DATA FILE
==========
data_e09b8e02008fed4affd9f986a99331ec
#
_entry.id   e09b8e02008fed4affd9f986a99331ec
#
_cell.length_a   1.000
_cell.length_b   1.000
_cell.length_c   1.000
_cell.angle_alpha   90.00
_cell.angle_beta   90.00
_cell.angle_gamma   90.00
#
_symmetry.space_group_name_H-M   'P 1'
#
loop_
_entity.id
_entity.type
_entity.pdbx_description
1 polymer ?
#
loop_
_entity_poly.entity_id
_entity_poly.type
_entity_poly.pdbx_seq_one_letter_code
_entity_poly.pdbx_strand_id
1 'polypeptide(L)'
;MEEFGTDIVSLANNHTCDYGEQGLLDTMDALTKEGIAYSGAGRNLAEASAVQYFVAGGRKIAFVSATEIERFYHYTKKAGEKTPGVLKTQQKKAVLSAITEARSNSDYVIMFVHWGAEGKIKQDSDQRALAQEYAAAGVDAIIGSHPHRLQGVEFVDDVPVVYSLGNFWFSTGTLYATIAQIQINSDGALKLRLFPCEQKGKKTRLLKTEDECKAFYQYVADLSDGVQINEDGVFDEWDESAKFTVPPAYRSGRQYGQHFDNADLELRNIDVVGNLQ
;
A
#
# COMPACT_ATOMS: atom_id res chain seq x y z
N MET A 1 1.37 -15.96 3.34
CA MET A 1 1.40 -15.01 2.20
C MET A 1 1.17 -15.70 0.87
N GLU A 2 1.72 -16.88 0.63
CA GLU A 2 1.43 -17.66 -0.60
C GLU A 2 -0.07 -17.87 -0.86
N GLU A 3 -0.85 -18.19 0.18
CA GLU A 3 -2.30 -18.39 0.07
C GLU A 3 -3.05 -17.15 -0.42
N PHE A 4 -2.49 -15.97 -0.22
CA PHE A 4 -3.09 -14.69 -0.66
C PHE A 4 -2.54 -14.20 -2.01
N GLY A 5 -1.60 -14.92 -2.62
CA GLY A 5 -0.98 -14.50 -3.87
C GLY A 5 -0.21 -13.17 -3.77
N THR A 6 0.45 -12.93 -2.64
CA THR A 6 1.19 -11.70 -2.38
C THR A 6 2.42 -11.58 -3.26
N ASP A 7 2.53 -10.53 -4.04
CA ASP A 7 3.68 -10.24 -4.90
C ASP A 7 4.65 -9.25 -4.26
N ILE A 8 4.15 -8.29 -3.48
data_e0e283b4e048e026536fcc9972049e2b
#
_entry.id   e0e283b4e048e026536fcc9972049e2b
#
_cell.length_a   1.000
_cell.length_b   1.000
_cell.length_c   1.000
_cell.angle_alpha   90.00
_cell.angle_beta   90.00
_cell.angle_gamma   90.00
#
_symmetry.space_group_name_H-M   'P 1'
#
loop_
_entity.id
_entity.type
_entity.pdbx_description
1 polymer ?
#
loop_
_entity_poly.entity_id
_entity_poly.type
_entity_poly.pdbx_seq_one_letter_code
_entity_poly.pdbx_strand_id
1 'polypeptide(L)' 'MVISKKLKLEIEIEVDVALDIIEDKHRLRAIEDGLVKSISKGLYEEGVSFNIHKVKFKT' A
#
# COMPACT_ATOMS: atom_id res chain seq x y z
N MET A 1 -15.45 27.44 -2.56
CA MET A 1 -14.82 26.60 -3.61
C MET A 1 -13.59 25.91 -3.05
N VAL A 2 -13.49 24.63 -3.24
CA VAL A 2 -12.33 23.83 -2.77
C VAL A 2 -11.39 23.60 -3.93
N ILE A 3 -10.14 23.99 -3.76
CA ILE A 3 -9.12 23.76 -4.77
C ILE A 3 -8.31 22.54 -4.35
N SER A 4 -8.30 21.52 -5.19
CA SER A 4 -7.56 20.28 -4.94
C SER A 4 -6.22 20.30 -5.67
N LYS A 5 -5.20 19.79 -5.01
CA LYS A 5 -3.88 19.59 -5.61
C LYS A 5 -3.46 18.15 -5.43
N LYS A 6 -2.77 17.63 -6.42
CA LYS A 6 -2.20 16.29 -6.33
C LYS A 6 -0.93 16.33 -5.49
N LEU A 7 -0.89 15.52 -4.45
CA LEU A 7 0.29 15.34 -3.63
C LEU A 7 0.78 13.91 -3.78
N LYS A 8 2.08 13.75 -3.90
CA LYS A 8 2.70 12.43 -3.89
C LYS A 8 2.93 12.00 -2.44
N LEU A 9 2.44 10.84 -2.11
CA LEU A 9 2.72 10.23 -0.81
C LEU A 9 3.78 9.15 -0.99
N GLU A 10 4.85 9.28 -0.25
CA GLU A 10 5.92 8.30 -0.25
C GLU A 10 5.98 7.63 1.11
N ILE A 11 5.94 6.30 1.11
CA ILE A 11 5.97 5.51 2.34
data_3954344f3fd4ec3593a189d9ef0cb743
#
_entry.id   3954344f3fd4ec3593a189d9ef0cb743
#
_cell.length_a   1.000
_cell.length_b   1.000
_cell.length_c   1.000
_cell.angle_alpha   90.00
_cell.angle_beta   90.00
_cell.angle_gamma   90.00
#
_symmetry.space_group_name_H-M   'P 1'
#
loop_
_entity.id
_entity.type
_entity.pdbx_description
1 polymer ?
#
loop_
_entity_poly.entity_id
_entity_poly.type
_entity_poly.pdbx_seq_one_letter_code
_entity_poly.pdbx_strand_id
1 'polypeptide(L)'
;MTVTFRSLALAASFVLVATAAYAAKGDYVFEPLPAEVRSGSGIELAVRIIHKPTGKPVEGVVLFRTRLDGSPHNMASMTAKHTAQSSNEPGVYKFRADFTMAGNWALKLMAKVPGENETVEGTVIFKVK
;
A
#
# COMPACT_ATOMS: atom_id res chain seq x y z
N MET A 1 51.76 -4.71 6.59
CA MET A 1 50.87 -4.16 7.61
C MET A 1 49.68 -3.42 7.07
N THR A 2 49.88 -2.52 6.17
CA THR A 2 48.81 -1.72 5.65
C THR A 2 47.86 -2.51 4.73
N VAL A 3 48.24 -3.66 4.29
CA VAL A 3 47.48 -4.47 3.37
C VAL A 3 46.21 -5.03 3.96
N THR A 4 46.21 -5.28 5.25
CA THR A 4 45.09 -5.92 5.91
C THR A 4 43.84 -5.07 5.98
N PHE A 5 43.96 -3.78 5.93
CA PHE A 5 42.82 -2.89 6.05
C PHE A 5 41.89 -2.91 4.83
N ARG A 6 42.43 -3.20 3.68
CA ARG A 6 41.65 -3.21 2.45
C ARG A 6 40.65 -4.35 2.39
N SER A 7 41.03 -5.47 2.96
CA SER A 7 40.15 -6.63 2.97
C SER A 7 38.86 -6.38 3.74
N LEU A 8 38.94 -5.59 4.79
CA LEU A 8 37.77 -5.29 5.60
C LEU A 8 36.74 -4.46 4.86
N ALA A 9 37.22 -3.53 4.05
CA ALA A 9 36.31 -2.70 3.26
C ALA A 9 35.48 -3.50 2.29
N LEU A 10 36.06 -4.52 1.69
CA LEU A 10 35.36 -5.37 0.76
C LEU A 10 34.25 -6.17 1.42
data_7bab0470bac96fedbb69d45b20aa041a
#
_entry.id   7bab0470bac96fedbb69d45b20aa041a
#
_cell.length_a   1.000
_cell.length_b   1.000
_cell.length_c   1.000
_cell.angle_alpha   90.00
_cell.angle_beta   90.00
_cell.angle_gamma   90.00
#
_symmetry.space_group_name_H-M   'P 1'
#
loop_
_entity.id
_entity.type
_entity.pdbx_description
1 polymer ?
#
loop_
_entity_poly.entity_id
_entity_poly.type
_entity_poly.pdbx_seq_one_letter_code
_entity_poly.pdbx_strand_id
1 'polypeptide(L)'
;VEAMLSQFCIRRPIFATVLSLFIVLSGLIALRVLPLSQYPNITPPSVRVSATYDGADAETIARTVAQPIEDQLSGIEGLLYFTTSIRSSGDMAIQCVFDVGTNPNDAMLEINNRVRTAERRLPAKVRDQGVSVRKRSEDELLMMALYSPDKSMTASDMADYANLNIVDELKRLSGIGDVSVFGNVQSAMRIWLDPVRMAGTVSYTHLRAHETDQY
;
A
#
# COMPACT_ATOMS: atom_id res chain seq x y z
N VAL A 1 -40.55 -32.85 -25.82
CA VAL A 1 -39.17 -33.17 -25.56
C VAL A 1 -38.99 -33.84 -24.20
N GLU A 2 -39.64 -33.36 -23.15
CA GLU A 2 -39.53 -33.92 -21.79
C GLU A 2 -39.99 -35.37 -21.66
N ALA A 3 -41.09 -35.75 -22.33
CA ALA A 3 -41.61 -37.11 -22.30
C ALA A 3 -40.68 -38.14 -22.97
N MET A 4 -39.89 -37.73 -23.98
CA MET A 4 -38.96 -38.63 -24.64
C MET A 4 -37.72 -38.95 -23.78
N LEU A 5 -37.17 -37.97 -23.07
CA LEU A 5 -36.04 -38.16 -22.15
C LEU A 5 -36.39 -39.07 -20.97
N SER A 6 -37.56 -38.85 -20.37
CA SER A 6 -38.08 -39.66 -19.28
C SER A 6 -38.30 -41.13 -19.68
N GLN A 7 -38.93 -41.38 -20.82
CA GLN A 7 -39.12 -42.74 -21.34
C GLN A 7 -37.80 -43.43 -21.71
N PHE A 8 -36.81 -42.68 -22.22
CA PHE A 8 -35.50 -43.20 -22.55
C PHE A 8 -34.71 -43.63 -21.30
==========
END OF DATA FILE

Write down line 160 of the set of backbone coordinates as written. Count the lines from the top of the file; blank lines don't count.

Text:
N SER A 7 41.03 -5.47 2.96